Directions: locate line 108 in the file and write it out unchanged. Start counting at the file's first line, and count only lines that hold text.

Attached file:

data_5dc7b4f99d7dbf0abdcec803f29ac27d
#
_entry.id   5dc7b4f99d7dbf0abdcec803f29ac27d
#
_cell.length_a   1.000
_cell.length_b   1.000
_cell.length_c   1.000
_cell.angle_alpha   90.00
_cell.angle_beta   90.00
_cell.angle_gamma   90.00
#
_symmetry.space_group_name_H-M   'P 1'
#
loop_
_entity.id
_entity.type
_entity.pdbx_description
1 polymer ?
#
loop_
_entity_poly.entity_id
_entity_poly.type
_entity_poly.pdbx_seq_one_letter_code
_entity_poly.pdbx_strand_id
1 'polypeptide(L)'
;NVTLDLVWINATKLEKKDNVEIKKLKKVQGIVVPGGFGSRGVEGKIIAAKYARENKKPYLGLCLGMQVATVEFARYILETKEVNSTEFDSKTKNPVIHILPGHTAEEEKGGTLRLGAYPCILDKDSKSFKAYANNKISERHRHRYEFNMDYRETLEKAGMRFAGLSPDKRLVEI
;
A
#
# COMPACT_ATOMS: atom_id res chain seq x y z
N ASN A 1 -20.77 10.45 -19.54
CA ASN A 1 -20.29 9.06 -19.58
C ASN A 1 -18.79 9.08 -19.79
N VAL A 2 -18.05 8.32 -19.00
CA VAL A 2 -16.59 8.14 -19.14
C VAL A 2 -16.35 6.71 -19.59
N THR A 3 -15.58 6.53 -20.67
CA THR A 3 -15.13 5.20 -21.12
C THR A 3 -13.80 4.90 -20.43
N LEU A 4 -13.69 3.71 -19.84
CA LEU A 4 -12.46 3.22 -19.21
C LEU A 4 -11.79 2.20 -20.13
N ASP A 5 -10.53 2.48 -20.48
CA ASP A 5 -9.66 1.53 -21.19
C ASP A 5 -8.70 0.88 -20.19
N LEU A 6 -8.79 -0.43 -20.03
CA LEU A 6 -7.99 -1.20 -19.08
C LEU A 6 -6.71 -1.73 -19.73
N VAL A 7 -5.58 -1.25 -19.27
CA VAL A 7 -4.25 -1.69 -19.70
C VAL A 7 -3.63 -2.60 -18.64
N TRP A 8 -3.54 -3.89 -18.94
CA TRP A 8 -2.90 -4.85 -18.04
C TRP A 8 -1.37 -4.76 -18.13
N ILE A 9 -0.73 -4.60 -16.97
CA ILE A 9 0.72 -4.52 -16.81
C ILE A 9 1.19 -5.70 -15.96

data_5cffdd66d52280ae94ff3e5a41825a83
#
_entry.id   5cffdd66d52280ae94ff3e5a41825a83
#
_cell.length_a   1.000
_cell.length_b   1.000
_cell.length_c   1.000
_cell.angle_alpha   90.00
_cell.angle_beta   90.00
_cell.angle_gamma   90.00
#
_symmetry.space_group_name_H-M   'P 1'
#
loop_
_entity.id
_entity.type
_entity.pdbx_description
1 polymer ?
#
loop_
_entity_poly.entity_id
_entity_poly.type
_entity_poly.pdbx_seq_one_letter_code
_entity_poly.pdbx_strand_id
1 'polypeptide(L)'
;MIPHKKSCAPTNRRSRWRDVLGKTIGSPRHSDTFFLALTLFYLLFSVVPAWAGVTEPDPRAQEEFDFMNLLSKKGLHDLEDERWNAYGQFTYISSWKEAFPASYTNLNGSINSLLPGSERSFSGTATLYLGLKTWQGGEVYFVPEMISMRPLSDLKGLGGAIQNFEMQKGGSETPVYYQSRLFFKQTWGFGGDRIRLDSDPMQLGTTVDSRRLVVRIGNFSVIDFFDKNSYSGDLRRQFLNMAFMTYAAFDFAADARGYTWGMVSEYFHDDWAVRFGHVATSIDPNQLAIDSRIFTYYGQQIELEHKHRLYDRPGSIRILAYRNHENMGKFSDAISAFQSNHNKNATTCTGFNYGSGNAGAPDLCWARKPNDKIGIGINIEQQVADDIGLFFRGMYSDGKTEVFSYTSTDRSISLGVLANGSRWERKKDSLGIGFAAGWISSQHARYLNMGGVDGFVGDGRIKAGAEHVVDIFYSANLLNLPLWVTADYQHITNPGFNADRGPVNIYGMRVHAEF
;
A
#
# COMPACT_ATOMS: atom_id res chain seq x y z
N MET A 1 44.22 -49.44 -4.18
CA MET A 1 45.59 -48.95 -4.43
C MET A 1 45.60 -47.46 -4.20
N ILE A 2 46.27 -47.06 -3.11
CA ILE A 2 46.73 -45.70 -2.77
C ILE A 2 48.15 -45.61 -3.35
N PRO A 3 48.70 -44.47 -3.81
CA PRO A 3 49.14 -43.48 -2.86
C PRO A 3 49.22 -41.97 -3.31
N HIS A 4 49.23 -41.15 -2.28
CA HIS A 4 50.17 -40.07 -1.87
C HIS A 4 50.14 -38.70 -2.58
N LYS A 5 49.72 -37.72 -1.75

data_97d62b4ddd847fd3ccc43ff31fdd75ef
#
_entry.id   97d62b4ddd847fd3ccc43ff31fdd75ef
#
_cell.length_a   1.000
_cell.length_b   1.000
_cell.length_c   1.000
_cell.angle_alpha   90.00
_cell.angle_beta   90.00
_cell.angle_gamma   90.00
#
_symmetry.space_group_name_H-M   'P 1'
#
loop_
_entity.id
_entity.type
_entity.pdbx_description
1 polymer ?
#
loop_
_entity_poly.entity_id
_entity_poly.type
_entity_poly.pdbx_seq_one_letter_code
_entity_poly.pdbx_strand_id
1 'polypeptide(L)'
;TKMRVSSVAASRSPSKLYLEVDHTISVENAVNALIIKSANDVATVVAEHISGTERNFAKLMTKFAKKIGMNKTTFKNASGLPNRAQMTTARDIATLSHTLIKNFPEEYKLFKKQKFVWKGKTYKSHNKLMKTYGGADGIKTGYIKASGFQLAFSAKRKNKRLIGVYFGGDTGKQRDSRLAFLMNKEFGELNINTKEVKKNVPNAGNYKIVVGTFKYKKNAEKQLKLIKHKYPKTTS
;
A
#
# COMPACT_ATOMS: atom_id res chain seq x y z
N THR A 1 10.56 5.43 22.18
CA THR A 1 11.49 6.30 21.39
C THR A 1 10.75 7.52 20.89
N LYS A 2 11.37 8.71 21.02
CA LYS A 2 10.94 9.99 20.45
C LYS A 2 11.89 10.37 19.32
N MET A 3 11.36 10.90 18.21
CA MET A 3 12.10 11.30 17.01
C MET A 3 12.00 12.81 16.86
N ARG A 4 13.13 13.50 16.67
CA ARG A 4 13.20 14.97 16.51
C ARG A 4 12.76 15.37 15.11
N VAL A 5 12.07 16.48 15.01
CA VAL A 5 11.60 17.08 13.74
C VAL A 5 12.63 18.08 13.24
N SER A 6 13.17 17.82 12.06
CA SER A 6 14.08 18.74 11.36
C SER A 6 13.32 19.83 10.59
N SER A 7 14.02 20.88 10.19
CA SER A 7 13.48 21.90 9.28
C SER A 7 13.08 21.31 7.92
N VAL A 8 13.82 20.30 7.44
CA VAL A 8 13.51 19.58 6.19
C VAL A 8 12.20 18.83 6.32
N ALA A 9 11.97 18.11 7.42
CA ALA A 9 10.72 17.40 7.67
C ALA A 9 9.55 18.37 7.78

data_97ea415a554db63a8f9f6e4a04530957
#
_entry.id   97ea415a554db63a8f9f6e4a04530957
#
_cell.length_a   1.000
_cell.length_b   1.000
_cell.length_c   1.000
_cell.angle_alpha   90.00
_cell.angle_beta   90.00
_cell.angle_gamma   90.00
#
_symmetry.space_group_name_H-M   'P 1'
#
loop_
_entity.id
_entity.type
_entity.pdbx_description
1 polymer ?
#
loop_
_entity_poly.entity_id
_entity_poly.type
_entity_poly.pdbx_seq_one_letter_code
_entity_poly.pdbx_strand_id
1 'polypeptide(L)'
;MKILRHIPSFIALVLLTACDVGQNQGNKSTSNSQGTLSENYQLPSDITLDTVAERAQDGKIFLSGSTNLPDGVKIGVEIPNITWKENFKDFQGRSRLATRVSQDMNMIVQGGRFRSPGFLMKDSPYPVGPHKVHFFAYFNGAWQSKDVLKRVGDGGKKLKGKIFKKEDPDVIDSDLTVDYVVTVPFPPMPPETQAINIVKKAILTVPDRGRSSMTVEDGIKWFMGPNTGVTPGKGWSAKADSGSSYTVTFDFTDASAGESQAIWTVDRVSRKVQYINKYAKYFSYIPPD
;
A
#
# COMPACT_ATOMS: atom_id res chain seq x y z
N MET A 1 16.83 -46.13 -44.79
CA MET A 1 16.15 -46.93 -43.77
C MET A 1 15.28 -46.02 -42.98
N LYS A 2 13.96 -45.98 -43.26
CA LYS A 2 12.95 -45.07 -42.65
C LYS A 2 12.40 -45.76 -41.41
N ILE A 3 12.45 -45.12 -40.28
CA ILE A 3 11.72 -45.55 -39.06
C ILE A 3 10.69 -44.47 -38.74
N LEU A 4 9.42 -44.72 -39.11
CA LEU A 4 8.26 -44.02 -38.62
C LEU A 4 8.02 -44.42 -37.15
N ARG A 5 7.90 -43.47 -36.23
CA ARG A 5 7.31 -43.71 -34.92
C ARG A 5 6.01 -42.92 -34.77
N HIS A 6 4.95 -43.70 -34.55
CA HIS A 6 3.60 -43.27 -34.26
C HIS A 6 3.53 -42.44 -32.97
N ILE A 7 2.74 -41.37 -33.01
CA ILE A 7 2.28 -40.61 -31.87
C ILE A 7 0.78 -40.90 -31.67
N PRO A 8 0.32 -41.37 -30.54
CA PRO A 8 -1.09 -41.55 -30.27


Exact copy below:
_cell.angle_alpha   90.00